Starting a business is a daunting task. Statistically, there’s a 50/50 chance your business will survive the first five years. And who’s to say you’ll be able to scale — or even pay yourself a livable salary in that timeframe?
There are many opinions on how to stay afloat for those first five years (and beyond). A quick Google search on the matter leaves any budding entrepreneur reeling. But have no fear, we’ve cut through the bullshit and boiled down what you need to know. We’re looking at just the essentials in this round-up of our Starting Your Business category.
This is a starting place, but a good resource nonetheless for anyone who wants to get down to the basics of making your business survive and thrive.
#1. Get funded
Funding is a barrier to many entrepreneurs. They have a great idea for a new product or service, the strategic plan and leadership to execute it, but lack the funding to get their dream off the ground. Fortunately, they have options.
Crowdfunding is a very popular means to fund new businesses. To date, $16.2 billion has been raised on crowdfunding sites. There are now sites like Seedrs, Code Investing and Crowdcube that are specifically geared toward business ventures.
Peer-to-peer loans are also a possibility, because they cut the bank out of the lending equation and connect you directly with investors. These loans typically carry higher interest rates but they have a higher acceptance rating than traditional bank-backed funding.
You may, however, know an angel investor. This could be a wealthy friend or loved one who can infuse your business with cash to get it off the ground.
Friends and loved ones who aren’t in a position to loan you hundreds of thousands of dollars but have an interest in the business may want to form a co-op. In this case, they become part owners and offer their opinion and talents on major business decisions.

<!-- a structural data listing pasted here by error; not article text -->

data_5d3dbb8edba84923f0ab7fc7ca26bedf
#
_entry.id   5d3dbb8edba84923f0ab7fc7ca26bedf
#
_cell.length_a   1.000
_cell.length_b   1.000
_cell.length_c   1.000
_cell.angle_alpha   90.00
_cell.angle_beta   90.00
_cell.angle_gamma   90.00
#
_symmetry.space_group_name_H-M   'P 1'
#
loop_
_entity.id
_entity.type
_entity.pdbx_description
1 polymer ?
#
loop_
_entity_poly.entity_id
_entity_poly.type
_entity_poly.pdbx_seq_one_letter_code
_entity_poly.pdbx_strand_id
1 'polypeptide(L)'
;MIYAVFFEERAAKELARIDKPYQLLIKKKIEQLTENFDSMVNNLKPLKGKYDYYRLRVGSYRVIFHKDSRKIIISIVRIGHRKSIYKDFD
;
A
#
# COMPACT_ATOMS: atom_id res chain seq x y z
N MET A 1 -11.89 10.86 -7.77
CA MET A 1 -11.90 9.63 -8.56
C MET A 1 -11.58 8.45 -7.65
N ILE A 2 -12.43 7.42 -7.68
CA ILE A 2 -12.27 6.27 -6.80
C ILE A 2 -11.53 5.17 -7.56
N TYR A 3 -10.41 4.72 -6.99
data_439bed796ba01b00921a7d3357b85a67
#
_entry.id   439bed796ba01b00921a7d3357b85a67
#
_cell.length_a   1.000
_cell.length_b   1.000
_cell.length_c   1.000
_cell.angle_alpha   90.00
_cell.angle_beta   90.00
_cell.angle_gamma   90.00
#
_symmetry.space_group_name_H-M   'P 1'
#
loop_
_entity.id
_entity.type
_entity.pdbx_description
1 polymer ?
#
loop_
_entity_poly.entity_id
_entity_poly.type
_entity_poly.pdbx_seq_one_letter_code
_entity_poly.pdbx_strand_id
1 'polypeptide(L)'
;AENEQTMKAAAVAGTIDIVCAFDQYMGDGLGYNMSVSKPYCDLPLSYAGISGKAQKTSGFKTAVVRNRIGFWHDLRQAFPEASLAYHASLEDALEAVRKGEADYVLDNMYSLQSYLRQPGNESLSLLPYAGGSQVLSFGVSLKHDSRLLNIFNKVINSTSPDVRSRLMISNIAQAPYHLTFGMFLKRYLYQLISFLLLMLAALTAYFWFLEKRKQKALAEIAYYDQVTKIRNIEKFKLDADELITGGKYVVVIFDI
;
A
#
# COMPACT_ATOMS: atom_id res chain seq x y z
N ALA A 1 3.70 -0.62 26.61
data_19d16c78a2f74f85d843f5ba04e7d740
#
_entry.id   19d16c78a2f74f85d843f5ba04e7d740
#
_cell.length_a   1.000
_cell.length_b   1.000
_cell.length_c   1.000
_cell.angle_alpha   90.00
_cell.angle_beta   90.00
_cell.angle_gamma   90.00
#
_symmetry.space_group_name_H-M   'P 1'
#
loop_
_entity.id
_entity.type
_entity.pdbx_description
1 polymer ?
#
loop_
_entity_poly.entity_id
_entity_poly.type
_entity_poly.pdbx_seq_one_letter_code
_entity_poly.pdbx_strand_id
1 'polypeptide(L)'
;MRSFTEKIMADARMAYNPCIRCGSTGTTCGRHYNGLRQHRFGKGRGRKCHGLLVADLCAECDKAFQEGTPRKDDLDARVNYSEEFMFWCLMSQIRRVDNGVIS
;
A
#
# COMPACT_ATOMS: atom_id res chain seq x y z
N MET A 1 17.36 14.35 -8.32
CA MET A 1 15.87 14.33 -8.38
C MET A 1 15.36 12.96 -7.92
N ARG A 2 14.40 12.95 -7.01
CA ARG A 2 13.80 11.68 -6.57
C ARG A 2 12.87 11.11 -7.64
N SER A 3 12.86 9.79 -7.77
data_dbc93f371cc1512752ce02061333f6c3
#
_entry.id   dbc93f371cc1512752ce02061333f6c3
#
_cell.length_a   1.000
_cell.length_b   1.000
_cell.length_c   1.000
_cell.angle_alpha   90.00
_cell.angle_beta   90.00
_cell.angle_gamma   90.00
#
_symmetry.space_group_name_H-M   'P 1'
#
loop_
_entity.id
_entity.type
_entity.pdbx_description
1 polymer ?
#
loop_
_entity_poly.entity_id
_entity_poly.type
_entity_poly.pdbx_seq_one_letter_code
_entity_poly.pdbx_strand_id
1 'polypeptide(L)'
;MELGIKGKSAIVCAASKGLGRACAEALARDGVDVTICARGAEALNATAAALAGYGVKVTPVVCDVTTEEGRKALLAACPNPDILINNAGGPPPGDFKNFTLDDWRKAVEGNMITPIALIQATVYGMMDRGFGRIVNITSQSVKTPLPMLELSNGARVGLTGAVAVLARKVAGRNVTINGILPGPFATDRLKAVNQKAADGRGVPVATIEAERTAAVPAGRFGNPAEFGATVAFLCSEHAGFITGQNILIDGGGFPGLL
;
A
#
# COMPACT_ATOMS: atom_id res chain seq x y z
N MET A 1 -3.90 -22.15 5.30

#2. Make the time
This is the easiest and the hardest. Anyone can find little ways they can adjust their schedule to find more free time. But how willing are you to make those changes? That’s where the hard work comes in.
It’s all about choices. If you truly want something different for your life, you must choose to change your schedule. Change is never easy but it’s almost always important. Ask yourself, is starting my business important enough to change my lifestyle?
You’ll notice that this section isn’t called “Find the time,” it’s called “Make the time.” If you’ve got that fire in your belly you should stop at nothing to create time to properly build your enterprise.
If you can’t find time in your schedule, buy it back. Determine the minimum amount you can live on and put the excess into a Freedom Generator until you’re able to pay your personal bills with just that passive income. When you’re Financially Free, you can choose where to spend your time without worrying about your personal Financial Security.
#3. Get paid
We all dream of building a business that is an instant success. As soon as you open you make enough money to cover your overhead and pay yourself a family-sustaining salary. Sounds great, right?
Unfortunately, this scenario is the exception, not the rule. The reality is many small business owners, especially those who are just starting out, struggle to pay themselves on time.